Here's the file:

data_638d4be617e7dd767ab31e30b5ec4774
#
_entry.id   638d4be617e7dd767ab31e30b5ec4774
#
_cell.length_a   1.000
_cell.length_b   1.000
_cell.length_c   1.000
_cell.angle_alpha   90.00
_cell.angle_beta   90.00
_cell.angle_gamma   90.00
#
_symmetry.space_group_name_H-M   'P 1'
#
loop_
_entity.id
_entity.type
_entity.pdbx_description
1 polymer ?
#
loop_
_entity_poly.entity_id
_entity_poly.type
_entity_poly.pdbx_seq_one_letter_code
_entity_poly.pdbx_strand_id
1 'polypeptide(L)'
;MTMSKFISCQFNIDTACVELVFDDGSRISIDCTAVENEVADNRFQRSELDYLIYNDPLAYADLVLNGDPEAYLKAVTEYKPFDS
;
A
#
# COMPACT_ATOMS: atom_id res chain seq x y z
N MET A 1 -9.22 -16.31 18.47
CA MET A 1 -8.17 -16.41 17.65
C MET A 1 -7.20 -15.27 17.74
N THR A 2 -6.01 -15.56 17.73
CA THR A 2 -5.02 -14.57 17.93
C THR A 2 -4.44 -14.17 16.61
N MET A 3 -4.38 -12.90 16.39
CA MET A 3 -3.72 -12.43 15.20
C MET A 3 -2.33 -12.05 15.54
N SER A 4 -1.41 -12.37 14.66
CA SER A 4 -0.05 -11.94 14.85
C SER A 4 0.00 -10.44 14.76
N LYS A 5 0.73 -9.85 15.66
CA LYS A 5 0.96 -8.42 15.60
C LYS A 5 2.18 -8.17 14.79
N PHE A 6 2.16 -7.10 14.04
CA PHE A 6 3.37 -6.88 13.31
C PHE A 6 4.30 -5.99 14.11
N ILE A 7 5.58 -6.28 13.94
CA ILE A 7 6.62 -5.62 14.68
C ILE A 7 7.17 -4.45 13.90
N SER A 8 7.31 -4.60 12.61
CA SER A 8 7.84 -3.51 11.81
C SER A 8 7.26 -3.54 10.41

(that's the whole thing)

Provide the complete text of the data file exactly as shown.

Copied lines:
data_638d4be617e7dd767ab31e30b5ec4774
#
_entry.id   638d4be617e7dd767ab31e30b5ec4774
#
_cell.length_a   1.000
_cell.length_b   1.000
_cell.length_c   1.000
_cell.angle_alpha   90.00
_cell.angle_beta   90.00
_cell.angle_gamma   90.00
#
_symmetry.space_group_name_H-M   'P 1'
#
loop_
_entity.id
_entity.type
_entity.pdbx_description
1 polymer ?
#
loop_
_entity_poly.entity_id
_entity_poly.type
_entity_poly.pdbx_seq_one_letter_code
_entity_poly.pdbx_strand_id
1 'polypeptide(L)'
;MTMSKFISCQFNIDTACVELVFDDGSRISIDCTAVENEVADNRFQRSELDYLIYNDPLAYADLVLNGDPEAYLKAVTEYKPFDS
;
A
#
# COMPACT_ATOMS: atom_id res chain seq x y z
N MET A 1 -9.22 -16.31 18.47
CA MET A 1 -8.17 -16.41 17.65
C MET A 1 -7.20 -15.27 17.74
N THR A 2 -6.01 -15.56 17.73
CA THR A 2 -5.02 -14.57 17.93
C THR A 2 -4.44 -14.17 16.61
N MET A 3 -4.38 -12.90 16.39
CA MET A 3 -3.72 -12.43 15.20
C MET A 3 -2.33 -12.05 15.54
N SER A 4 -1.41 -12.37 14.66
CA SER A 4 -0.05 -11.94 14.85
C SER A 4 0.00 -10.44 14.76
N LYS A 5 0.73 -9.85 15.66
CA LYS A 5 0.96 -8.42 15.60
C LYS A 5 2.18 -8.17 14.79
N PHE A 6 2.16 -7.10 14.04
CA PHE A 6 3.37 -6.88 13.31
C PHE A 6 4.30 -5.99 14.11
N ILE A 7 5.58 -6.28 13.94
CA ILE A 7 6.62 -5.62 14.68
C ILE A 7 7.17 -4.45 13.90
N SER A 8 7.31 -4.60 12.61
CA SER A 8 7.84 -3.51 11.81
C SER A 8 7.26 -3.54 10.41